Question Period: Systemic Racism

By: The Hon. Wanda Thomas Bernard

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Parliament from across the Ottawa River, Ottawa

Hon. Wanda Elaine Thomas Bernard: Honourable senators, my question is for the Government Representative in the Senate.

Senator Gold, one of the root causes of the overrepresentation of Black people in Canadian prisons is systemic, anti-Black racism. One of the major barriers that many Black prisoners face is being labelled as part of a “security threat group.” This label can be applied to their file for simply wearing a durag or for the neighbourhood in which their family resides. This label stays on their file whether or not they are currently gang-affiliated and it impacts the treatment in prison, eligibility for programs and for parole. This is only one example of anti-Black racism present in Canadian prisons.

Senator Gold, what is being done to address systemic anti-Black racism in Canada’s prisons and the criminal justice system?

Hon. Marc Gold (Government Representative in the Senate): Thank you, senator, for your question. As we all know, far too well, Indigenous people, visible minorities, including Black Canadians, are overrepresented in our criminal justice system and this needs to change.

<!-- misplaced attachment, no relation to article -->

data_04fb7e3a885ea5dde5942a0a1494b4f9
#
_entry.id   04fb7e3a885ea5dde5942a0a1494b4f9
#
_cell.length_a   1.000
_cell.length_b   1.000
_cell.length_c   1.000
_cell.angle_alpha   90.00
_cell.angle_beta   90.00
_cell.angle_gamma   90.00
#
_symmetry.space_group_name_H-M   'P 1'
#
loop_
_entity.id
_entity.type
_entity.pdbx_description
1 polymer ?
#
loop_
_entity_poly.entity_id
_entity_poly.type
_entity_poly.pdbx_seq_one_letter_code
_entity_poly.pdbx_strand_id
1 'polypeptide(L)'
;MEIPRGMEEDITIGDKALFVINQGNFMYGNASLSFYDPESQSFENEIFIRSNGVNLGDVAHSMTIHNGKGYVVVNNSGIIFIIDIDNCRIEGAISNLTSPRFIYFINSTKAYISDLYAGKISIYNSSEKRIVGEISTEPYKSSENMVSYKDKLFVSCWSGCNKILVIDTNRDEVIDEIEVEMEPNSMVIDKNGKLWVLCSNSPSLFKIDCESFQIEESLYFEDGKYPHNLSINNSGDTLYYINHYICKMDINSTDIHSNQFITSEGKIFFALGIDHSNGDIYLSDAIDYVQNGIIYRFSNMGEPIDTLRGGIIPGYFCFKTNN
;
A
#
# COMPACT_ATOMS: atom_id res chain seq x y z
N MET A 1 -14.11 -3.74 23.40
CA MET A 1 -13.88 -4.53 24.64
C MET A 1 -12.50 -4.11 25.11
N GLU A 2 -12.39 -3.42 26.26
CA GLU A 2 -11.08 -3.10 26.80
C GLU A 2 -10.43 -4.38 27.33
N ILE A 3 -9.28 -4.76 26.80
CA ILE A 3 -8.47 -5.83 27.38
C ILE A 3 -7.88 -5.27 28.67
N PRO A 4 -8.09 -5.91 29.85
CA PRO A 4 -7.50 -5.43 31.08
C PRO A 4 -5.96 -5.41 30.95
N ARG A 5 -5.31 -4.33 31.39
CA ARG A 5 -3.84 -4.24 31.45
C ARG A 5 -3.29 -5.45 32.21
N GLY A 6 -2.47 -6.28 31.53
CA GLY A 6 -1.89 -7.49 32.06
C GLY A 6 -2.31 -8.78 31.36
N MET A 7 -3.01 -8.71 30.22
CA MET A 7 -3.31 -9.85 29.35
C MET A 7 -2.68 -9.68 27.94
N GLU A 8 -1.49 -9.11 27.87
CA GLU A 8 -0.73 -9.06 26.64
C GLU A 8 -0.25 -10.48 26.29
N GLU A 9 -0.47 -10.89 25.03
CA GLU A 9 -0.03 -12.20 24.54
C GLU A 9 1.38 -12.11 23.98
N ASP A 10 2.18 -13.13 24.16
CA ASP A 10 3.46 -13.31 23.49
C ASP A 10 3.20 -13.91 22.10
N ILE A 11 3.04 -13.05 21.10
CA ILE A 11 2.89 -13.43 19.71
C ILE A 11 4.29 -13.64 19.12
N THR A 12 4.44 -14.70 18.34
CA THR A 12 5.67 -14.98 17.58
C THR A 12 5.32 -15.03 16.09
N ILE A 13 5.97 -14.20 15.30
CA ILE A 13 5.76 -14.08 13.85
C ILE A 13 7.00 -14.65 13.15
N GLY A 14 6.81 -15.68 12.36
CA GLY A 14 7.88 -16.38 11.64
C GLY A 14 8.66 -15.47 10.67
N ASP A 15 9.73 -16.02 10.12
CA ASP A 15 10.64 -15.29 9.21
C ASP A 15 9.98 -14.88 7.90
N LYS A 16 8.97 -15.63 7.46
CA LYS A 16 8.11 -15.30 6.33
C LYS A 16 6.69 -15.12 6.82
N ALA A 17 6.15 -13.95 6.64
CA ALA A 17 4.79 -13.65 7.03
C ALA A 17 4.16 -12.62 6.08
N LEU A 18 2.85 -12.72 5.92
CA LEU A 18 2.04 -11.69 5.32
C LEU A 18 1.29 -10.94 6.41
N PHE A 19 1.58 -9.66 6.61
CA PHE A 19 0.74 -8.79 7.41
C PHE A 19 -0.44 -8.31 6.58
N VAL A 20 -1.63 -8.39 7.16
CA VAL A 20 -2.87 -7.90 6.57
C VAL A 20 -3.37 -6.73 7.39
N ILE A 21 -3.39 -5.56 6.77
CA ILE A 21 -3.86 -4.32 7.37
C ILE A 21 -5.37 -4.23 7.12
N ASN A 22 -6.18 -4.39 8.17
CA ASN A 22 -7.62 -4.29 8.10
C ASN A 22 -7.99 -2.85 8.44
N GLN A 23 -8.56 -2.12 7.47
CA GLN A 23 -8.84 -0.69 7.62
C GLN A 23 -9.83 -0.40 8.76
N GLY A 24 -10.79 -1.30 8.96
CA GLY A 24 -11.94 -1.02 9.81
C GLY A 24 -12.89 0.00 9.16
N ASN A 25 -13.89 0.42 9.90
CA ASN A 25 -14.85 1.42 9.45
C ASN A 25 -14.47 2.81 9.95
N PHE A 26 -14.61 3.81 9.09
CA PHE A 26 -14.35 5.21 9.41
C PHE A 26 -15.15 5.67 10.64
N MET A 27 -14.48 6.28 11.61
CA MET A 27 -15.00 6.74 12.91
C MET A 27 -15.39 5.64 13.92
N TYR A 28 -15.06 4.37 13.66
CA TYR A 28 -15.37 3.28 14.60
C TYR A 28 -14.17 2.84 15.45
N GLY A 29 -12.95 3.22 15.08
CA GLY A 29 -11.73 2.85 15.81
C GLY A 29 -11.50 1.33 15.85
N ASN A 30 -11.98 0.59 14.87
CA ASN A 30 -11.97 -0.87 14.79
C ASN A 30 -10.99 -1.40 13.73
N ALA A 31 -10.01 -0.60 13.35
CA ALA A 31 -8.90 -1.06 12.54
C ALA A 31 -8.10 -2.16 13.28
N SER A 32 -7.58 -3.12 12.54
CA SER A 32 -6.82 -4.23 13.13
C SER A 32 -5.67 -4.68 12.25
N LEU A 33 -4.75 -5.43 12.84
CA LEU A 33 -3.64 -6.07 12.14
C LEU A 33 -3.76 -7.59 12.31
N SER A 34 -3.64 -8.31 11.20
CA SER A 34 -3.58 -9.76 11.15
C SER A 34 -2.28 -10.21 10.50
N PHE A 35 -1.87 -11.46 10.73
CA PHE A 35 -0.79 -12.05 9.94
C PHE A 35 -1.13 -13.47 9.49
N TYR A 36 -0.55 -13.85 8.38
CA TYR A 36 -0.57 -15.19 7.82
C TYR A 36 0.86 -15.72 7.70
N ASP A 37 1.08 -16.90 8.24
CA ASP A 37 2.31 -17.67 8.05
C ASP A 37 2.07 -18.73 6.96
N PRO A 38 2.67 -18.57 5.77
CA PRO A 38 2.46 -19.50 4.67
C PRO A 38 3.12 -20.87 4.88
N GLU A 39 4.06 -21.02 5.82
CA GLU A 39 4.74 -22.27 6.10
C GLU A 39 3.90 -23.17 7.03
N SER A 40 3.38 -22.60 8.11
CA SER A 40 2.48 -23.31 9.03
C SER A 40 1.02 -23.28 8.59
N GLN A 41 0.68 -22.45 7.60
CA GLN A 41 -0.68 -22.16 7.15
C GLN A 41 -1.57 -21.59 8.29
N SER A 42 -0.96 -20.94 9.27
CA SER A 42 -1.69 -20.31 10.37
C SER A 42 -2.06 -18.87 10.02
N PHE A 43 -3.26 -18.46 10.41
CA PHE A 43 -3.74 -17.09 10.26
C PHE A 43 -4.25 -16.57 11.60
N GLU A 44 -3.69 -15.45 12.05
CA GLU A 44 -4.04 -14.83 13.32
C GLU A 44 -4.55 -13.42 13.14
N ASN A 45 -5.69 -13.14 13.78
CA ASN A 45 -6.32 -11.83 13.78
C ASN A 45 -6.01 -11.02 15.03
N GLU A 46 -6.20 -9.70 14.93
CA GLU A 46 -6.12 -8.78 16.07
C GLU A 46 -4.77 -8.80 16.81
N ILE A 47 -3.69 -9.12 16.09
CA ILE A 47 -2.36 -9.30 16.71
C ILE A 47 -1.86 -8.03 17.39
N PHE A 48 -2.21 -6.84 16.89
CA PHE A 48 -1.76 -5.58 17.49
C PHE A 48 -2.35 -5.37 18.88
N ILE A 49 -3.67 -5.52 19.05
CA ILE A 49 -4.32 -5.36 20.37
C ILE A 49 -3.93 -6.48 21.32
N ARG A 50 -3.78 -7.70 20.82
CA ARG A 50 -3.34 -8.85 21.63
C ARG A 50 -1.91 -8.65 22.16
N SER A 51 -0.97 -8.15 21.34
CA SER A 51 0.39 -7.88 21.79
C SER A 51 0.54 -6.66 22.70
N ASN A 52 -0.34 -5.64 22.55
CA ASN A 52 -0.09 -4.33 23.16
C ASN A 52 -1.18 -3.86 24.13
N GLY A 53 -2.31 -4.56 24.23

The government is working to create the conditions for everyone who works within the criminal justice system to take the necessary steps to redress this and to produce more equitable outcomes. I’m advised that the government is also providing Black-Canadian offenders with services aimed at supporting their reintegration, including addressing cultural employment and mentorship needs.

I’m further advised that the Correctional Service of Canada is studying the in-custody experience of racialized inmates including Black Canadians, which is expected to produce a full research report this fall.

As we know, the government has also introduced Bill C-5, which represents an important step forward. These changes, if and when the bill passes, will ensure that our criminal justice system is more fair, effective and will keep Canadians from all communities safe.

Finally — and this goes without saying — there is more work to be done. The government knows it. The government is committed to doing it.

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